I still have a few quibbles with Bill Broad's piece. I did e-mail him yesterday, regretting I did not send him the letter and attachment I sent you last month about the "theft" of the so-called "revolutionary miniaturized" W-88 warhead. If you recall, I passed on the assessment of my physicist friend, who noted that it would be almost impossible for the national labs underground test experts to have told, on the basis of seismic data, whether or not the last Chinese tests involved a weapon virtually identical to any of our "silo-busting" warheads, and hence impossible to claim that the Chinese had stolen the "blueprint" for one of them, the W-88. In his piece, Broad still writes as if the Chinese theft of the W-88 design was an established "fact". If you give him another poke, he may discover that the W-88 was designed as a highly accurate low-yield silo-buster, not as a people killer. It is ridiculous to imagine a PRC with two dozen high-yield warheads capable of killing millions of people spending a zillion renminbi to replicate a device that could someday take out a few of our Minutemen. Do you realize how preposterous the idea is? It is also clear that the "secrets" divulged on both the W-88 from Los Alamos and the W-87 from Livermore only involve test data, not design.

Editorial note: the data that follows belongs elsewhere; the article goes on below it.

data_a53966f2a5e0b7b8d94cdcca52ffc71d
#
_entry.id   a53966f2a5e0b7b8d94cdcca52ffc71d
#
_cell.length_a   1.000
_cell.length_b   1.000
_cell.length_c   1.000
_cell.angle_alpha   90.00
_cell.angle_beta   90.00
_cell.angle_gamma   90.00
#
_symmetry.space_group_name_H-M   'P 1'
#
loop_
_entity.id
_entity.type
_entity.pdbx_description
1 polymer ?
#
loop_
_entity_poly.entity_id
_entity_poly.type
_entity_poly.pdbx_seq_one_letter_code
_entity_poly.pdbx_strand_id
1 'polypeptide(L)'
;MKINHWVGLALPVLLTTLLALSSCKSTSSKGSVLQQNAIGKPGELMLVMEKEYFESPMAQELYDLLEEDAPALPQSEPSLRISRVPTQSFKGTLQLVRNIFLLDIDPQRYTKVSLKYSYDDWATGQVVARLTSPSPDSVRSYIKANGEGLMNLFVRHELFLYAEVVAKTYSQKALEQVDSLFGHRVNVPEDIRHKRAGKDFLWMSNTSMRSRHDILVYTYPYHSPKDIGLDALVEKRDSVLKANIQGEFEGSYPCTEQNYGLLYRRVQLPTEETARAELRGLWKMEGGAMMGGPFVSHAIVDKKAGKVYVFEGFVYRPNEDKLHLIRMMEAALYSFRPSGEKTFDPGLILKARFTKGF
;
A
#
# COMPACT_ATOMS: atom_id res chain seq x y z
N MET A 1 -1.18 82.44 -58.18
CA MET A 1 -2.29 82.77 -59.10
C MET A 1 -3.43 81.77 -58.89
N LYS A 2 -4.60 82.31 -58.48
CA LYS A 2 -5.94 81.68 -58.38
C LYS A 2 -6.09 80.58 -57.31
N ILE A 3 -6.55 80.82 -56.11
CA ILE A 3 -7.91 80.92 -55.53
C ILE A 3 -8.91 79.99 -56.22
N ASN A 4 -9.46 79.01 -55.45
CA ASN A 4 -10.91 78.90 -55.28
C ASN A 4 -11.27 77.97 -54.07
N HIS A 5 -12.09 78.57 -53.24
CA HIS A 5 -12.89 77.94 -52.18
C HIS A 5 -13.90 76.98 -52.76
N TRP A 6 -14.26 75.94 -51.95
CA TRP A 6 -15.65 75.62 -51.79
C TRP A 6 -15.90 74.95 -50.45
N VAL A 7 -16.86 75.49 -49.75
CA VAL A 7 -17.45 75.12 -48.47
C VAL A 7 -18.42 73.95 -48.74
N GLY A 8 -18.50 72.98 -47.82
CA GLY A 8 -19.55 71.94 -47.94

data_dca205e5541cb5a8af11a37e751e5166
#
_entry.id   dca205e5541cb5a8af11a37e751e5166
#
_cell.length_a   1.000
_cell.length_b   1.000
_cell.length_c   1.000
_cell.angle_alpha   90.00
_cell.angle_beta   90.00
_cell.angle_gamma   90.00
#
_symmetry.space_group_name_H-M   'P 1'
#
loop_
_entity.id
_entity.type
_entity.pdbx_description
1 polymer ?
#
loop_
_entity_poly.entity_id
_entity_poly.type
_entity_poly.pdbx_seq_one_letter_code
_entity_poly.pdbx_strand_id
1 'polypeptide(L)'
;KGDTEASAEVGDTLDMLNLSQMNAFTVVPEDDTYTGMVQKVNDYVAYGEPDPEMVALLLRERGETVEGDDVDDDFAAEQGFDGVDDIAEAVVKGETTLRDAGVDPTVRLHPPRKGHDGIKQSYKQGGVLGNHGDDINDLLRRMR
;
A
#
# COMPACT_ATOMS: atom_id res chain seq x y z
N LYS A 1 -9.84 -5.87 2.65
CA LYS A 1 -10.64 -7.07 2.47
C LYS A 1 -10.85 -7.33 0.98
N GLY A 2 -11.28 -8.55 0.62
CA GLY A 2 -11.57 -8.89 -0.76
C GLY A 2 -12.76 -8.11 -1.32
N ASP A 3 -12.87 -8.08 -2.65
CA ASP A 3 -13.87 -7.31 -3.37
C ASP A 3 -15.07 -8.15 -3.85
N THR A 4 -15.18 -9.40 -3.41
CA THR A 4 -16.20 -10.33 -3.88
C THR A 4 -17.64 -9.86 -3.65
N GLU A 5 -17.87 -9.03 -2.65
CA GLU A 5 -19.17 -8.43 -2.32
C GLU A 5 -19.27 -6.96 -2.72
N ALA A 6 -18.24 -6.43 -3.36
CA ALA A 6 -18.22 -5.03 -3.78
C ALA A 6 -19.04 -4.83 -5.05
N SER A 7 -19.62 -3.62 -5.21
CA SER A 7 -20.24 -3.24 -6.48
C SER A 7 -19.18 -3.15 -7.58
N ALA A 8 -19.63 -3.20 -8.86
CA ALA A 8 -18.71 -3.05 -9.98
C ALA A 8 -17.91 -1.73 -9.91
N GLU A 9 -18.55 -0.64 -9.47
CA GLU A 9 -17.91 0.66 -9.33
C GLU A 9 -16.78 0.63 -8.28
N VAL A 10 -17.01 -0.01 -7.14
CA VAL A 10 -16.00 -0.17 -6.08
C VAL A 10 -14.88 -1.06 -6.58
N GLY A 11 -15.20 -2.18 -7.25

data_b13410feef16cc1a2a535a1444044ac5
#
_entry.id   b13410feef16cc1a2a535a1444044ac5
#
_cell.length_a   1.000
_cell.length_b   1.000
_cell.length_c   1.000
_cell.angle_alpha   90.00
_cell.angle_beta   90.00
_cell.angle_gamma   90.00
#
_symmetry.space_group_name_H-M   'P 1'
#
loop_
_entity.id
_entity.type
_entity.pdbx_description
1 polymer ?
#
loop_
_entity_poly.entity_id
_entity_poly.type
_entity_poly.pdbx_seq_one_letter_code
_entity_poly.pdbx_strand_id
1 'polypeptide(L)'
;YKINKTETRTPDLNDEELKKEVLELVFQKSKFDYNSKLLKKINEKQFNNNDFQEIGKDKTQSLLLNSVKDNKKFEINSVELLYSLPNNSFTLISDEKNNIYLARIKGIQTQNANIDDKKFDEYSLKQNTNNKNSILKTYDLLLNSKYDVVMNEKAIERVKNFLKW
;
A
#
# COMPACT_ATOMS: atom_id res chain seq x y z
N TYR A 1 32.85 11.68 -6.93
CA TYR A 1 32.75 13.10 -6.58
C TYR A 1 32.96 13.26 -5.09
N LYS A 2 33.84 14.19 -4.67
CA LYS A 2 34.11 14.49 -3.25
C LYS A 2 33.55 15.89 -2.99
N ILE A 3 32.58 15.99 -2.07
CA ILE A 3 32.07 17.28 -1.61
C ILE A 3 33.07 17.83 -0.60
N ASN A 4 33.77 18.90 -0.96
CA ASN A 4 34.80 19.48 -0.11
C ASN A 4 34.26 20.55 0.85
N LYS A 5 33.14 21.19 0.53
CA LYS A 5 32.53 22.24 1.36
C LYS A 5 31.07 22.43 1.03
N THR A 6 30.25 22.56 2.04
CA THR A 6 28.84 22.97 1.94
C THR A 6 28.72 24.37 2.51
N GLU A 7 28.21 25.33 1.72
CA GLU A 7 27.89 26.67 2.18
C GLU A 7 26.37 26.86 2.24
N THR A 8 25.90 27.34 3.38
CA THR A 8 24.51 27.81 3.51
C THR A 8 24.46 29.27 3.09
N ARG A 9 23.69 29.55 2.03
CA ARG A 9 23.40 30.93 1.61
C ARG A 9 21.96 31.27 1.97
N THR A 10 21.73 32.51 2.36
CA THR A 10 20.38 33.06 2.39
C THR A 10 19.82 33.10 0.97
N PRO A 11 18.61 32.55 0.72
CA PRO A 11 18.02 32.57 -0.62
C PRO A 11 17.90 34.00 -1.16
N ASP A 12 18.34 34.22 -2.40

The one thing I continue to puzzle about is how Notra Trulock decided to zero in on Wen Ho Lee. I am unable to get people in high places to return telephone calls on this matter, because I am just a private citizen living in the New Jersey suburbs, and therefore I can't get this piece of the puzzle. I will speculate that Trulock figured the PRC had the W-88 and that because it was developed at Los Alamos, it must have been Wen Ho Lee, a Chinese-American who had been under suspicion. They could not get Janet Reno to wiretap on such slim suspicion. The controversy gave Department of Energy Secretary Bill Richardson enough clout to have Lee fired, even though Lee worked for a private contractor -- the University of California -- and not the federal government. Still, the case against him and the W-88 fell apart when his computer showed only files relative to the W-87, a competing warhead device developed at Lawrence Livermore. There now are so many people and newspapers and politicians of both parties who followed Inspector Cleuseau into this blind alley that nobody wants to admit the whole thing is baloney. Our best guess is that Mr. Lee, along with many other lab scientists, simply was involved in a project to pull the archives of seven weapons systems that had been developed at different times -- with different codes and computer language -- into a uniform schematic that would be useful to future weapons designers. Such a project, termed WARP, is described on the Internet.